when the apples baked down in their juice
the top crust would not go hard and fill
with stale air and many bourbon highballs
later, after her husband’d told His Side of
the story, his parents came to the decision
that their son’s obligations to his baby and wife
should not interfere with his personal happiness
or life and the last place her husband took her
before he went away was to the Yolo County
Fair and when she saw her First Place blue
ribbon, she covered her face to hide her tears,
asked him to leave her alone with her pie for
awhile so he carried their baby away to see
the clown. The main reason, though, she told me
she won was simply because those Gravenstein
apples are the perfect sweet-tartness for pies.
You don’t have to add lemon or cinnamon
or sugar or any other spice. That way
all you taste are the apples.

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A happy birthday and a huge slab of apple pie à la mode to Joan Jobe Smith, author of the recent Silver Birch Press release Charles Bukowski Epic Glottis: His Art, His Women (& me), available at Amazon.com. Joan shares her January 25th birthday with writing legends Virginia Woolf, Robert Burns, and W. Somerset Maugham.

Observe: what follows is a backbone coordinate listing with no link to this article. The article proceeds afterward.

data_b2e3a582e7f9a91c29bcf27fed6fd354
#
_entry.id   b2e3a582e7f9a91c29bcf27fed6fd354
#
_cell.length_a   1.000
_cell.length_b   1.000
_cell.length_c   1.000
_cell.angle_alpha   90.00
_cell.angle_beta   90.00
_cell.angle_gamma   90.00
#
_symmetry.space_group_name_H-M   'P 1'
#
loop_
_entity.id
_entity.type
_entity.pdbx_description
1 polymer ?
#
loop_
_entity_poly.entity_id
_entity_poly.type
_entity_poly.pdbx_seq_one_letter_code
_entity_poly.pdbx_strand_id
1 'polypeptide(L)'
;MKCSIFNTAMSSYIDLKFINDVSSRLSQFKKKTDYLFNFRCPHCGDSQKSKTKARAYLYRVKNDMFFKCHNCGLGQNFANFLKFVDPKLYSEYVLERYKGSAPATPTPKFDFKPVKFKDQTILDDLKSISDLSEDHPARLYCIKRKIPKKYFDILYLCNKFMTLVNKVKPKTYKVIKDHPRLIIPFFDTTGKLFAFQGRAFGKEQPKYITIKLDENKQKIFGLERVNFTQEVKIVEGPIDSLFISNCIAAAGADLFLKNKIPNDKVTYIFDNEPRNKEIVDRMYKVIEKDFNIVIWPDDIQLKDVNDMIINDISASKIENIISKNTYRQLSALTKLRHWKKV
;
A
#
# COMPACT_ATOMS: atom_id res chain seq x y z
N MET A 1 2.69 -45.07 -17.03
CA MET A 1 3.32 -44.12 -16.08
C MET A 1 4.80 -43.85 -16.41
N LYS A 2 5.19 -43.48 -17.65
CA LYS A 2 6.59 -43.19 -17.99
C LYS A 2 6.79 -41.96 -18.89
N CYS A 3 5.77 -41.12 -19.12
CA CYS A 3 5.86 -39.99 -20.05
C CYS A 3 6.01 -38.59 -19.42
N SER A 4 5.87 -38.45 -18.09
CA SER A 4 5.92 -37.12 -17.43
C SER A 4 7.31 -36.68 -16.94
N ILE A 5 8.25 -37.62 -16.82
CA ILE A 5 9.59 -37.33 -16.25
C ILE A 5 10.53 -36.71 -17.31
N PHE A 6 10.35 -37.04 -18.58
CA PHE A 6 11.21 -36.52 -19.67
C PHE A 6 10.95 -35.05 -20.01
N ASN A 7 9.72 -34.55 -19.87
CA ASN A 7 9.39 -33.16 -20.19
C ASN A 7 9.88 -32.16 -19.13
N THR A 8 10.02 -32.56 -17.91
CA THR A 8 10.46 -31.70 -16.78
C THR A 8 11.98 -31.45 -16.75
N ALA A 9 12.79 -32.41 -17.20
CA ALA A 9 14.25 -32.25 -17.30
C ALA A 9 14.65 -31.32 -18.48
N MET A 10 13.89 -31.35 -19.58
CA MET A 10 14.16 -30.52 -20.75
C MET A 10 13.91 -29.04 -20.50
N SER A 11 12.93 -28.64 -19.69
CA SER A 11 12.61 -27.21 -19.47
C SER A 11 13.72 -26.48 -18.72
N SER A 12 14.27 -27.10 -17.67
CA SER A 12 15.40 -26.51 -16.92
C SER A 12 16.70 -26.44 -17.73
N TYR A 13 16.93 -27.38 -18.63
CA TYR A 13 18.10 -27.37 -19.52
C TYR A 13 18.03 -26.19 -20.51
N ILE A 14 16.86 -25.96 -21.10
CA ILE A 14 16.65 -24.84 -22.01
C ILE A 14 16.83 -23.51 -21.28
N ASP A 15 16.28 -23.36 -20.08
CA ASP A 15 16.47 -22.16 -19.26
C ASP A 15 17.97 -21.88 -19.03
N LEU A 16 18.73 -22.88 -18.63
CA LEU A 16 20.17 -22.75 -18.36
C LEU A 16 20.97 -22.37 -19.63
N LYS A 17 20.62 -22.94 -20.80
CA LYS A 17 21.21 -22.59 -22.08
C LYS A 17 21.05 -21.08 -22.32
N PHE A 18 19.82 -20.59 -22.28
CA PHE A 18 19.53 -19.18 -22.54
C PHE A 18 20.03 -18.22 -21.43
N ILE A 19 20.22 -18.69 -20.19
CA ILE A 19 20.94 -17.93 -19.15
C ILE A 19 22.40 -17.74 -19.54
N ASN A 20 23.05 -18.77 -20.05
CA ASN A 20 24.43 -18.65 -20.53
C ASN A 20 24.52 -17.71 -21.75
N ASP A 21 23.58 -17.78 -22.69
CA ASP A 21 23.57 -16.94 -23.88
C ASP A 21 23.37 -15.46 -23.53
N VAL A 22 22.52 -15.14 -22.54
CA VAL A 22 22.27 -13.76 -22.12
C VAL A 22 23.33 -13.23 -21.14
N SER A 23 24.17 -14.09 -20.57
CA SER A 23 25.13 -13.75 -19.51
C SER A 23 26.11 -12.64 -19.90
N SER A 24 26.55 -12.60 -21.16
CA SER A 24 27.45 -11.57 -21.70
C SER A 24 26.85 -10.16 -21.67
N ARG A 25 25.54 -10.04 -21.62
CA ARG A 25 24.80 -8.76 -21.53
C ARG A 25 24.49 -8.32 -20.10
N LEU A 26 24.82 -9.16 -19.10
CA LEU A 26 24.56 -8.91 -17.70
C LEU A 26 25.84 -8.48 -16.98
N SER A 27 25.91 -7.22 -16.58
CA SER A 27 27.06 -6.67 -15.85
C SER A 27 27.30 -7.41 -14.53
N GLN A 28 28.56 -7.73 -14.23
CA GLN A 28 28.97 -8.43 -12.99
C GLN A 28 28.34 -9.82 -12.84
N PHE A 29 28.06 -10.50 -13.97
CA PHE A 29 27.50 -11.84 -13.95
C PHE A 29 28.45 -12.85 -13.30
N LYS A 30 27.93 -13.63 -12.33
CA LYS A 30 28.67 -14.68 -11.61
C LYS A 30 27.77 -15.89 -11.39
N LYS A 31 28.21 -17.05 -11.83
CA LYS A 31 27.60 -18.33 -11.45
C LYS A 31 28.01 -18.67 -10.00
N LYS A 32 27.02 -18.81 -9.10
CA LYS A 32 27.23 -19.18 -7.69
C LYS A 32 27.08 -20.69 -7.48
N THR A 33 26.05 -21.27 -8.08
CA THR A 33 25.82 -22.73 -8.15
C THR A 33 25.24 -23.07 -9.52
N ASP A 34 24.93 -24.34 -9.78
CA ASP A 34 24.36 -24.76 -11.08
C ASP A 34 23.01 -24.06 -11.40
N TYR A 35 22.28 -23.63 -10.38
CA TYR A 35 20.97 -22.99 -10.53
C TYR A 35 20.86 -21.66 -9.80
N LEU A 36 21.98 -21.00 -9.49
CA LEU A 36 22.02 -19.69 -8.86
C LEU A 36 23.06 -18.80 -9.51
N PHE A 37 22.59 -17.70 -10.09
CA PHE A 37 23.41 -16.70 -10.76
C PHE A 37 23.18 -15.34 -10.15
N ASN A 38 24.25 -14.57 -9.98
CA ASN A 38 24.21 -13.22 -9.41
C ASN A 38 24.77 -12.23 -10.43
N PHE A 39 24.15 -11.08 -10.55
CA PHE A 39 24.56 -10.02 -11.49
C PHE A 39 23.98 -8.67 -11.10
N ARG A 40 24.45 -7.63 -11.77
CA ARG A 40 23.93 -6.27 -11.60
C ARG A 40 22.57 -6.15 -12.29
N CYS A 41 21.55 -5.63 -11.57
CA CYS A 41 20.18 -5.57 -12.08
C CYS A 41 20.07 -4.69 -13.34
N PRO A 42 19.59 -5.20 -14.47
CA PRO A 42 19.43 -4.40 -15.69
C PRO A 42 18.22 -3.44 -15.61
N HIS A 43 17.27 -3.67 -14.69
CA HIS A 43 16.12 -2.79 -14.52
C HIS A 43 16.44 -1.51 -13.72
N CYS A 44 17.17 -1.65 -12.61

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“How You Taste the Apples” by Joan Jobe Smith won the 1996 Mary Scheirman Award for poetry.

ABOUT THE AUTHOR: Joan Jobe Smith, founding editor of PEARL and Bukowski    Review, worked for seven years as a go-go dancer before receiving her BA from CSULB and MFA from University of California, Irvine. A Pushcart Honoree, her award-winning work has appeared internationally in more than five hundred publications, including Outlaw Bible, Ambit, Beat Scene, Wormwood Review, and Nerve Cowboy—and she has published twenty collections, including Jehovah Jukebox (Event Horizon Press, US) and The Pow Wow Cafe (The Poetry Business, UK), a finalist for the UK 1999 Forward Prize. In July 2012, with her husband, poet Fred Voss, she did her sixth reading tour of England (debuting at the 1991 Aldeburgh Poetry Festival), featured at the Humber Mouth Literature Festival in Hull. In November 2012, Silver Birch Press published her literary profile entitled Charles Bukowski Epic Glottis: His Art & His Women (& me). In 2013, World Parade Books will release her memoir Tales of an Ancient Go-Go Girl. Her literary magazine PEARL will release its 50th edition in 2013—find out more at pearlmag.com.